I recently read a disturbing news article about a social phenomenon that is tragic beyond words.
The article stated that more people were losing their lives by committing suicide than by car crashes. This conclusion was based on a recent study by the American Journal of Public Health based on data compiled by the National Center for Health Statistics from the years 2000-2009.
The study found that vehicular fatalities during this period had declined by 25%, but deaths from suicides rose 15%. Experts, however, believe that the number is actually closer to 20%, and that many deaths listed as accidental were not. There is a cultural and religious stigma in regards to killing oneself, so some suicides were orchestrated to look unintentional.
Conversely, despite it seeming as if there are more drivers on the road – we are all to often frustrated by traffic congestion that turns highways into parking lots – and the increase in distracted drivers, the decrease in car accidents was attributed to various safety features like front and side air bags, seat belts and stricter penalties for speeding and drinking.
So why are so many people killing themselves, or attempting to, since some try but fail? I can only imagine that they are looking for a way out of lives saturated with abject misery; they feel trapped in a cage of never-ending unhappiness.
Many wake up wishing they hadn’t. Each day is emotionally traumatic and they do not even entertain the possibility of their lives getting better; they have no iota of hope that the situation they find themselves in will ever improve.
In trying to understand the mindset of a suicidal person, I imagine that it is like having your finger stuck in a flame. No matter how hard you try to pull the finger out of the fire, you cannot. You are in such torturous pain, and so desperate for the agony to stop, that you want to kill yourself to get blessed relief. You see no other option.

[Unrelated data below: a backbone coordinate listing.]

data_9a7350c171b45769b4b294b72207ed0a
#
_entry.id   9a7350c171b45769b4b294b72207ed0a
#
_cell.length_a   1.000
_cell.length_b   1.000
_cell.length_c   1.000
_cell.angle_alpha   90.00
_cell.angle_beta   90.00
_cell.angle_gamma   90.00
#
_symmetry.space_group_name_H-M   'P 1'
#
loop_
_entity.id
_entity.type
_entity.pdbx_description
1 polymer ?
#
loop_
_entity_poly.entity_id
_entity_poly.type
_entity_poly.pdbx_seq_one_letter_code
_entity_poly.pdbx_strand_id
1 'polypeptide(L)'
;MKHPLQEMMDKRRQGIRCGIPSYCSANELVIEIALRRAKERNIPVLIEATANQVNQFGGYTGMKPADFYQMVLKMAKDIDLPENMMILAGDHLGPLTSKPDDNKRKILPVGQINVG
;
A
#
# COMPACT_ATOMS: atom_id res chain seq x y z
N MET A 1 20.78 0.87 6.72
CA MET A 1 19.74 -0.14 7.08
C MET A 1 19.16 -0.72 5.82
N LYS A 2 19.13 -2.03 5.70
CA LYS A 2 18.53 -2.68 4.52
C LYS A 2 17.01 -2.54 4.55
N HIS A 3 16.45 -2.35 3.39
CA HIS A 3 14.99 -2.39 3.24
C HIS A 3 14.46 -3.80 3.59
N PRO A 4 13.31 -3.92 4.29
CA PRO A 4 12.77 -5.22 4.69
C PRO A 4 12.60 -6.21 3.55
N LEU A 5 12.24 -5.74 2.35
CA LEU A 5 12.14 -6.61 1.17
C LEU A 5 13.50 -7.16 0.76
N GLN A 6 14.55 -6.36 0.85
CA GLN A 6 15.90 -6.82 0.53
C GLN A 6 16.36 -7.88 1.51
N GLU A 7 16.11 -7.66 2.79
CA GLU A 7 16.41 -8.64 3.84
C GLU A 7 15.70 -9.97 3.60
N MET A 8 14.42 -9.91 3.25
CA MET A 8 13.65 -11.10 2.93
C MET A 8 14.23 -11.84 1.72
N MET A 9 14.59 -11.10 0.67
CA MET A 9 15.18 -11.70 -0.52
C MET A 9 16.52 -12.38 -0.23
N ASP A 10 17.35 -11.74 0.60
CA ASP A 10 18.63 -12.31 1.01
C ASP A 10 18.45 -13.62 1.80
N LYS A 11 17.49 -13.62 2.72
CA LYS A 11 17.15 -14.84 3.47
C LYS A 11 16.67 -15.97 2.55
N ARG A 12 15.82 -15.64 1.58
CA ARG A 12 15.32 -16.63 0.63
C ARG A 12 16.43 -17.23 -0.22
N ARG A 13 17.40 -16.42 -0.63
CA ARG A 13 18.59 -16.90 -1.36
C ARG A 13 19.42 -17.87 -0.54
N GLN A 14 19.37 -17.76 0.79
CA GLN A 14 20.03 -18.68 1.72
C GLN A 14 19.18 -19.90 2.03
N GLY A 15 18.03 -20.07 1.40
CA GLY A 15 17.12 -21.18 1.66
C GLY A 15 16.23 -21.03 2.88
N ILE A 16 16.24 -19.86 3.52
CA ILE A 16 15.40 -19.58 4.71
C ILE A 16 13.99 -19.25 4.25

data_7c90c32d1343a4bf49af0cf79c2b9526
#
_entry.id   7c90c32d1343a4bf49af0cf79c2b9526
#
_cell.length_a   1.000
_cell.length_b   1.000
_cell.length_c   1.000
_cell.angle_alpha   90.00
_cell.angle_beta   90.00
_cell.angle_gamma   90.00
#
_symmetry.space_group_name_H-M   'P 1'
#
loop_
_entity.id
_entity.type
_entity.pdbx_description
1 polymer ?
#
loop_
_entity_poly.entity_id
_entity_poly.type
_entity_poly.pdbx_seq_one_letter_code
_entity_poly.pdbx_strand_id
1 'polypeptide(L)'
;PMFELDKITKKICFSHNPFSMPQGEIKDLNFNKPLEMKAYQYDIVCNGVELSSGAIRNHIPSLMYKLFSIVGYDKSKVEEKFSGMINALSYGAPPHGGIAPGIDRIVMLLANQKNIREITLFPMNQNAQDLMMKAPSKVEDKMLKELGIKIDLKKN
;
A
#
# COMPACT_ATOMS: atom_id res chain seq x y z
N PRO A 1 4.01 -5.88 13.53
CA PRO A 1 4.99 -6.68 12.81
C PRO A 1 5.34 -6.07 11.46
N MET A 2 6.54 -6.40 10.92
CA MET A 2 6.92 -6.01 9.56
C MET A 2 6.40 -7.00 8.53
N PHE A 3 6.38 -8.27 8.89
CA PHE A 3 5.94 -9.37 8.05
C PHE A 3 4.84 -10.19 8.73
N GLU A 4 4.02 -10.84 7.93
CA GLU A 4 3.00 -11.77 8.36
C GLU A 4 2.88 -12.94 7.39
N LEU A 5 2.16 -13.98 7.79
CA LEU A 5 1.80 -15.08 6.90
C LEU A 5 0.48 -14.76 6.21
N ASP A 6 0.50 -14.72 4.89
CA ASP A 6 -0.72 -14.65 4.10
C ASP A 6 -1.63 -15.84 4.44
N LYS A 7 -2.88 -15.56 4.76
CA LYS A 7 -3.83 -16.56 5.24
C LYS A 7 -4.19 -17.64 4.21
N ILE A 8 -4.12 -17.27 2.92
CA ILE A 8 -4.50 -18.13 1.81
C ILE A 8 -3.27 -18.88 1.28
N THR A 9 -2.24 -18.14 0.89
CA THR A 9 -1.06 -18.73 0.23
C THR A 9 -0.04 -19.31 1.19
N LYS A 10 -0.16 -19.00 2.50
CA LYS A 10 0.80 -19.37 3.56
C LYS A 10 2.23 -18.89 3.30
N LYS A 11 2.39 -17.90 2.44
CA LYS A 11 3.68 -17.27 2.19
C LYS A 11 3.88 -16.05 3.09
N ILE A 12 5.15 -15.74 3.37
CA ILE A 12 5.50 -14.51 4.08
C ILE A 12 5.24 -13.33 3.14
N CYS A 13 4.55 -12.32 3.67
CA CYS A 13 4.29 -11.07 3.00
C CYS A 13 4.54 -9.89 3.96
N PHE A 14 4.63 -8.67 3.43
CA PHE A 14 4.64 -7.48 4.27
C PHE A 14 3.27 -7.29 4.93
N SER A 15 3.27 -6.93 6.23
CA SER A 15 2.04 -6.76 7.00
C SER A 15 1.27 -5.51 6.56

But their excruciating pain is not physical – it is emotional.
They are enveloped in the flames of relentless despair and hopelessness; some try to dull the pain through alcohol, drugs or unsavory distractions and behaviors. But all they manage to achieve is a temporary respite. Their finger is still in the fire and they face endless years of torment. I believe the fuel feeding this flame is a deep sense of worthlessness, an overwhelming belief that they are perpetual losers; thus they see no point in even trying to strive for success, be it socially, financially or spiritually.
They have given up, believing they have failed and will continue to do so. They feel like caged gerbils on an exercise wheel, running and running and running to no avail – as hard as they try, they get nowhere.
Sadly, the “oxygen” that feeds this extreme sense of inadequacy is often supplied by those who should have been building their egos and fortifying their sense of self, planting and nurturing the seeds of confidence and self-like that would bloom into a happy, optimistic, and emotionally healthy human being. These include mothers and fathers, siblings, spouses, teachers, neighbors, friends, colleagues, employers – even strangers.
Constant, unrelenting criticism, denigration, and belittling – whether unintentional (in a misguided attempt to motivate you to do better academically, improve your job performance, or your looks,) or deliberate – bullies trying to shore up their own low self-esteem by mocking, teasing, and even physically hurting someone they perceive to be a bigger “loser” than themselves – whittles away a person’s belief that he is worthful (as opposed to worthless) and deserving of respect.
Individually, every put down or jab is just a single straw, but thousands of these straws piling up over the years can crush the strongest back and break the sturdiest spirit.